People forget that the more federal the processes, the more democratic and the more collegial, more the possibilities of strategies and actions being better coordinated. This also enables a better pooling of skills, ideas and human resources in the task of policy making. It was this consideration which made the Constitution makers provide for a unique mechanism in the shape of the Inter State Council under Article 263 of the Constitution for the Union and the States partnering each other in identifying issues of common concern, investigating them and arriving at policy recommendations. The Council is chaired by the Prime Minister and has all the Chief Ministers and selected Ministers of the Union as members. While the Constitutional provision had existed from the very beginning the Council was constituted only in 1990 when the Sarkaria Commission highlighted its potential usefulness and a non Congress Government seized the opportunity to set it up.
The unique value of the ISC lies in the fact that it brings the Governments of the Union and the States on a neutral platform as equals and not as superiors and subordinates. In its composition it is perfectly balanced with neither the States nor the Union in a position to dominate. While its recommendations are meant to be advisory, given that they come from the highest levels of Government, they are not capable of being easily shelved or ignored.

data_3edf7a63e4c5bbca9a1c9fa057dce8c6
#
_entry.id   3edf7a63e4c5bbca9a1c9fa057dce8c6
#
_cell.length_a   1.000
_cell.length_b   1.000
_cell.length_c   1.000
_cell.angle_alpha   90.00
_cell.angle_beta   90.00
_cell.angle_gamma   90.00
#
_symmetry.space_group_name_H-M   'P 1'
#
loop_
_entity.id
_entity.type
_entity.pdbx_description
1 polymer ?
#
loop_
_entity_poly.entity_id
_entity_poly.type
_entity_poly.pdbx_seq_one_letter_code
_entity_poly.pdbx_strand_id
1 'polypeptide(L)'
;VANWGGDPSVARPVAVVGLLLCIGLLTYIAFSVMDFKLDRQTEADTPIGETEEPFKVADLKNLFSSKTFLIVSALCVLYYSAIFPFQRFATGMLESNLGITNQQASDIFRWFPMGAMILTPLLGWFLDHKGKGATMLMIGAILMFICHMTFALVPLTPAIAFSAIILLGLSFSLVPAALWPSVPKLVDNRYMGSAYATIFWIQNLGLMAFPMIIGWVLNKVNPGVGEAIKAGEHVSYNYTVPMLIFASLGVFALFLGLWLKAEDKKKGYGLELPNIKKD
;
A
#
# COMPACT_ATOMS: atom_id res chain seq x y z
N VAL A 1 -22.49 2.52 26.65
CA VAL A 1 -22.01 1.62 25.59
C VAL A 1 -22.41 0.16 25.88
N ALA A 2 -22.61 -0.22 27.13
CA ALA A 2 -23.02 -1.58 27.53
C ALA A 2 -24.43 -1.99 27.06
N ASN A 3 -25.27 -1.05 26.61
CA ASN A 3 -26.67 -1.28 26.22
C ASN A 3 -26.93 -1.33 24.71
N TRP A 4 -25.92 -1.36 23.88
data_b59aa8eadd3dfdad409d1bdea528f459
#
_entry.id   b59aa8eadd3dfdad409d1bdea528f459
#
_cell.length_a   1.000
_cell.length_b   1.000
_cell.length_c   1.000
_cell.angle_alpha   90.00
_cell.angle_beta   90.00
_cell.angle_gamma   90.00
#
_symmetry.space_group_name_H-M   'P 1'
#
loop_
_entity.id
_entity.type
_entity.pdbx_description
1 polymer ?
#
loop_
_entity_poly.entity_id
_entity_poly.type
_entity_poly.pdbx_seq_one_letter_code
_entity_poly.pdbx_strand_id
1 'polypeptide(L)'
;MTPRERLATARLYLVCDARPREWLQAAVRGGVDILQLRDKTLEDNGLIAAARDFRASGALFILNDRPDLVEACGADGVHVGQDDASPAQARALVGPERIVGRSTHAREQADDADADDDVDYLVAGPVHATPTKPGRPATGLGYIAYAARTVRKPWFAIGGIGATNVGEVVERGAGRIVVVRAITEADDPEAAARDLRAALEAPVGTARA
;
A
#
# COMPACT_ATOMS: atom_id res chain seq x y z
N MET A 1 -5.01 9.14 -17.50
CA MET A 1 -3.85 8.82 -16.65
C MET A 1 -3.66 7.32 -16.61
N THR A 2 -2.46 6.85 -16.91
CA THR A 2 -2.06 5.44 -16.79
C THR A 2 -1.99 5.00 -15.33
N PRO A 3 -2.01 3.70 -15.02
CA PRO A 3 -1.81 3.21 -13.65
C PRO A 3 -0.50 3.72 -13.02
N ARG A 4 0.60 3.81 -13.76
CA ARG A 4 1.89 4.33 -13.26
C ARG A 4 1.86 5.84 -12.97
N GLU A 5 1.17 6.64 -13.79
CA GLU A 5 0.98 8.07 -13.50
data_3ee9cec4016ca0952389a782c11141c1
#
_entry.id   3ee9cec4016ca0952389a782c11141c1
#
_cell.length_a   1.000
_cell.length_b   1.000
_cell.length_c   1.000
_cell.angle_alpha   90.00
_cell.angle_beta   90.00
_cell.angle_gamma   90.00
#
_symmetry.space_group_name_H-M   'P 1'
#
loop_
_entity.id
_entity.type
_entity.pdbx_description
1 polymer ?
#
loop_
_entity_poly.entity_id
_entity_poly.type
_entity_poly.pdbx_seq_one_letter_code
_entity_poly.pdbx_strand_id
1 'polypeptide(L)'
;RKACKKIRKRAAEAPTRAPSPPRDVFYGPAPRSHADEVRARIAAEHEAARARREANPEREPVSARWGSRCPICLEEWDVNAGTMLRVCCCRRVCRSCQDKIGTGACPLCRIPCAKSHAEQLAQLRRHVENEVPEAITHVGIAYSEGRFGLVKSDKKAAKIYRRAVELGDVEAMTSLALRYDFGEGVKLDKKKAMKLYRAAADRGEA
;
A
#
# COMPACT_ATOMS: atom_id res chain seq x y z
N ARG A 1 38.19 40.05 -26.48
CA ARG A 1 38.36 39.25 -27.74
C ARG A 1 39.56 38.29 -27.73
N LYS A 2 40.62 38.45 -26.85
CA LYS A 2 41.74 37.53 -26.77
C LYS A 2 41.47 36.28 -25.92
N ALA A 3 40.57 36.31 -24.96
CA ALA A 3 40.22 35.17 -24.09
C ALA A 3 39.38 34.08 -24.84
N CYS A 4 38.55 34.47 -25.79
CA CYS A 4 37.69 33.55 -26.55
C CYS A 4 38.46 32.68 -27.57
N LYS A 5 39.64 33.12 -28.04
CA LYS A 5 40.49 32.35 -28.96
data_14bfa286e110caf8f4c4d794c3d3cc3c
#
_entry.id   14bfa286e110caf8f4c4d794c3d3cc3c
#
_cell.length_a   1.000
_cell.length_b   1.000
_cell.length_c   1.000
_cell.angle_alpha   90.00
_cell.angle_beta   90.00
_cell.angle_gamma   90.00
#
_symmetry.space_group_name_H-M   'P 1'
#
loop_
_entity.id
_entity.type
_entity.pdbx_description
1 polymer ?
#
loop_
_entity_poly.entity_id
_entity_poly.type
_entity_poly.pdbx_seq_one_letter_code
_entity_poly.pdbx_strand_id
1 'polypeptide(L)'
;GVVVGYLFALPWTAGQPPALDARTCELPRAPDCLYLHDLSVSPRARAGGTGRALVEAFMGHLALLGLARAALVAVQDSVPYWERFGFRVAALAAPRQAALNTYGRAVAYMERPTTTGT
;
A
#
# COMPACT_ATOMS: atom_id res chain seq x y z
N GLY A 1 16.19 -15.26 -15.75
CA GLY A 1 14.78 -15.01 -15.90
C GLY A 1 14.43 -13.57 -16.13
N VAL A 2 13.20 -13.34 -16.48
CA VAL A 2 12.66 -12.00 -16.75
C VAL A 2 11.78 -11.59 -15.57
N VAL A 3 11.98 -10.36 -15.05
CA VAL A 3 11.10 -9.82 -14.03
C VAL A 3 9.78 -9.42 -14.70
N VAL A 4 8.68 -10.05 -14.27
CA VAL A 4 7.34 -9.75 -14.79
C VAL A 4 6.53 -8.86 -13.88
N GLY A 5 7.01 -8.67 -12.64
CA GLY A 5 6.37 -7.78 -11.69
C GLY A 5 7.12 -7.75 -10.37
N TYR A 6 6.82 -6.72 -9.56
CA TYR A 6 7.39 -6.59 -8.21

Experience shows that the best way of evolving consensus on conflictual issues is by having all the parties define the problem together. If there is consensus on defining a problem comprehensively having everyone to agree to the solution becomes very simple. Had an attempt been made by using the agency of the ISC to collectively define the problem and then investigate it together through the independent Secretariat of the ISC there would never have been the kind of opposition the Union now faces from its constituent units.
Congress led Governments have not yet accepted the inevitability of increased power of the States and the need for a more consensual, inclusive way doing things. They forget that federalism is one of our greatest strengths and deepening it only strengthens the union, not weaken it. Government is surely not the place to sing ‘Ekla chalo re’.